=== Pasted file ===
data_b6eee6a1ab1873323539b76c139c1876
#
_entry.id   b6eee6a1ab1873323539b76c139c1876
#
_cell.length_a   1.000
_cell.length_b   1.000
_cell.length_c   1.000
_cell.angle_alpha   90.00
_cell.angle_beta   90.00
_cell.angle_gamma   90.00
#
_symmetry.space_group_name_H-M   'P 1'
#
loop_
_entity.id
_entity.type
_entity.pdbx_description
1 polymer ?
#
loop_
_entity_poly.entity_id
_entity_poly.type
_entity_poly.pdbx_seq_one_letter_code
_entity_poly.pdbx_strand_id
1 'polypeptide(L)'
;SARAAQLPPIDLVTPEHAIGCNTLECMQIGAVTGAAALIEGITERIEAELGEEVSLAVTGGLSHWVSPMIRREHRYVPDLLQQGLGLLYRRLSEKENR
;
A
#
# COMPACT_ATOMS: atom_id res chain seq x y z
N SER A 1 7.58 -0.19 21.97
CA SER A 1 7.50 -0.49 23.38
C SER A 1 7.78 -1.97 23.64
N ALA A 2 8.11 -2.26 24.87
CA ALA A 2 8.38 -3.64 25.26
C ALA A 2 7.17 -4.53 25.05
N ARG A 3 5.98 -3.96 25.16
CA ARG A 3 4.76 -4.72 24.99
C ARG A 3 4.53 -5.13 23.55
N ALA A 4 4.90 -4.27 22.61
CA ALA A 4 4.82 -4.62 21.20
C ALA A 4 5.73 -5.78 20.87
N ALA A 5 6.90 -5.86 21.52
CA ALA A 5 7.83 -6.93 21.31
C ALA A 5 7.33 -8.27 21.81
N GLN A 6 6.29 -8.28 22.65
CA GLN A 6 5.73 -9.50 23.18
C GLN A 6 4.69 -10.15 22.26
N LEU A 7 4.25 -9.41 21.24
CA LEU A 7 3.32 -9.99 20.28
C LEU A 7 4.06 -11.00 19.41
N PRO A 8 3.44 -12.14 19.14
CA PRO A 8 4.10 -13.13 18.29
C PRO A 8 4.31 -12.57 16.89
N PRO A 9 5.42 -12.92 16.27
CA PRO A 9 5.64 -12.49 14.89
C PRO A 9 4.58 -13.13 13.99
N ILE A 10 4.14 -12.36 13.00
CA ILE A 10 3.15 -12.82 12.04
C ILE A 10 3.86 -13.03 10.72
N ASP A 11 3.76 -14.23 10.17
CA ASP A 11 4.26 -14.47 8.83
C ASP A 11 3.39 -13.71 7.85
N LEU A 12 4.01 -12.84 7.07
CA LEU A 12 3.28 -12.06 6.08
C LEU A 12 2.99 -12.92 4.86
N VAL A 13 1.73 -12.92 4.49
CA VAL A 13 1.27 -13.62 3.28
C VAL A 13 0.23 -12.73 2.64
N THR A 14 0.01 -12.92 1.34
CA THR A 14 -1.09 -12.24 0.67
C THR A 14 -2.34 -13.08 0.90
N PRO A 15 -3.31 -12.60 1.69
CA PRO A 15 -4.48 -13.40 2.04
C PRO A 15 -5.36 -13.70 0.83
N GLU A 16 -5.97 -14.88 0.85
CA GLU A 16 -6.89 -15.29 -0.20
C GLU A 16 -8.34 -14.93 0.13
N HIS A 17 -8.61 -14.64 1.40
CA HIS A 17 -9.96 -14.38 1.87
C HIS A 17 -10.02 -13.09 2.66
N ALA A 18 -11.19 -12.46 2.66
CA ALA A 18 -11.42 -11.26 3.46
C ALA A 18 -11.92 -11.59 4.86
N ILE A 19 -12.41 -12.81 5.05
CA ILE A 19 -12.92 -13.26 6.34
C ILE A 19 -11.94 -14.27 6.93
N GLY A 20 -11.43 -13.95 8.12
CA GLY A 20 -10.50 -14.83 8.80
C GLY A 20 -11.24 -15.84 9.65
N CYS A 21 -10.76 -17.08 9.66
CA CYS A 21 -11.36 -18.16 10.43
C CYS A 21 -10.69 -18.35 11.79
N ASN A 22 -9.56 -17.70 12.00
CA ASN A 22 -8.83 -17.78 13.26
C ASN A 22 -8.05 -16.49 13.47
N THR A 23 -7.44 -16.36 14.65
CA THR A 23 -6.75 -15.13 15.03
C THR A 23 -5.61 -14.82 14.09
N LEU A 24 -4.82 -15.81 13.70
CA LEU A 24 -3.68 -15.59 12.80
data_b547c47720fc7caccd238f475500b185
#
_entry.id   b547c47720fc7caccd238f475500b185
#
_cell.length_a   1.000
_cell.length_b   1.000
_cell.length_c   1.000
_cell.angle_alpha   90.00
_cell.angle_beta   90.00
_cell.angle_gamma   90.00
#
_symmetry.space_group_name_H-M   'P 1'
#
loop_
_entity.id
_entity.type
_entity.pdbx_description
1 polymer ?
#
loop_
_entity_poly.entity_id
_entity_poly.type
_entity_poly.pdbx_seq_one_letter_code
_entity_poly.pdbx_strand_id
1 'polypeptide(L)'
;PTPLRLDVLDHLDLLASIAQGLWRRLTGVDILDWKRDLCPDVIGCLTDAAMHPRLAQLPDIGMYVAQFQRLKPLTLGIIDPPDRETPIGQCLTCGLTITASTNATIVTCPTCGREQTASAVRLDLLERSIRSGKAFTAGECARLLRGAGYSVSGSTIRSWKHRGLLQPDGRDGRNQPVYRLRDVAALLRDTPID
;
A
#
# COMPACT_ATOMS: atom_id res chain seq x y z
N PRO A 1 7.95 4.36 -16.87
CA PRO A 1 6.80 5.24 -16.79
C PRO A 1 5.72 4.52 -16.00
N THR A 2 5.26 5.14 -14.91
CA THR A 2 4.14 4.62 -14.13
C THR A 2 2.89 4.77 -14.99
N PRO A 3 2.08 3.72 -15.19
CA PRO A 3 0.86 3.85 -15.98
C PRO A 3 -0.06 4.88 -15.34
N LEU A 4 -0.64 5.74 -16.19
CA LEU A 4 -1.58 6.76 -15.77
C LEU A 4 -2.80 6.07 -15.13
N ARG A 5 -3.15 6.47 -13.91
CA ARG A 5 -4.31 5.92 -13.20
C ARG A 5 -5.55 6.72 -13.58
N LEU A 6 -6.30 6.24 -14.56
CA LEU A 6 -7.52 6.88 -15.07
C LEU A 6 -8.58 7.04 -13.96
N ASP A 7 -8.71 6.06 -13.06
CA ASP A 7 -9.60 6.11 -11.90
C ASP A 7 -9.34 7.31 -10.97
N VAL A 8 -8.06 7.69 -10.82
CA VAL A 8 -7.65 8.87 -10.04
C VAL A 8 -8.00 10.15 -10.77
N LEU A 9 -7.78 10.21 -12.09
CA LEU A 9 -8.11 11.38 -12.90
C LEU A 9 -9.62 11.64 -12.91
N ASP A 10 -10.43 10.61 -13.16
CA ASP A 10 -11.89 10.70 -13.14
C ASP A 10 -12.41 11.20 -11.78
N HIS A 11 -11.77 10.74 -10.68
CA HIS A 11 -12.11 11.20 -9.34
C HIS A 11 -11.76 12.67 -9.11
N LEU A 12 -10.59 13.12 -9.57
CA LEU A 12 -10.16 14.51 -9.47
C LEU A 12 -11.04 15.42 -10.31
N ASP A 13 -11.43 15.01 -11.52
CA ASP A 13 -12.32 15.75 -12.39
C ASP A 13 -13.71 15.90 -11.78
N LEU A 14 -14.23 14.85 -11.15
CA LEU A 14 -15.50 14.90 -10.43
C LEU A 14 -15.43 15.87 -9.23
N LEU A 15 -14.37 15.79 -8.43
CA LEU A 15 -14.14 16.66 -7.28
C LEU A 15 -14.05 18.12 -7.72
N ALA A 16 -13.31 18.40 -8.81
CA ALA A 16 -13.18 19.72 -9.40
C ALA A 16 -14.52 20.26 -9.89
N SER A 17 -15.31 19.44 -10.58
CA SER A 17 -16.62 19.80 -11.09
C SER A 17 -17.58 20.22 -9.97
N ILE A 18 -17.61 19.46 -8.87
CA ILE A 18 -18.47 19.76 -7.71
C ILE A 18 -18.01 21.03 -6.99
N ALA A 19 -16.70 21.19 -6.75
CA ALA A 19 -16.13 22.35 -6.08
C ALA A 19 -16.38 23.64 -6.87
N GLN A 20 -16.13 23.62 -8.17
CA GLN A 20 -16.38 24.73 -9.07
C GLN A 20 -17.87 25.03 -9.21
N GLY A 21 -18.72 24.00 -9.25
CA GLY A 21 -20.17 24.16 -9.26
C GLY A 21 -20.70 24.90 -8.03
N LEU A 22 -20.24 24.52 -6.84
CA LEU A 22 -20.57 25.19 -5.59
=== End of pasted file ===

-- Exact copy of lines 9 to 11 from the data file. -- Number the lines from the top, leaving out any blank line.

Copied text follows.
_cell.angle_beta   90.00
_cell.angle_gamma   90.00
#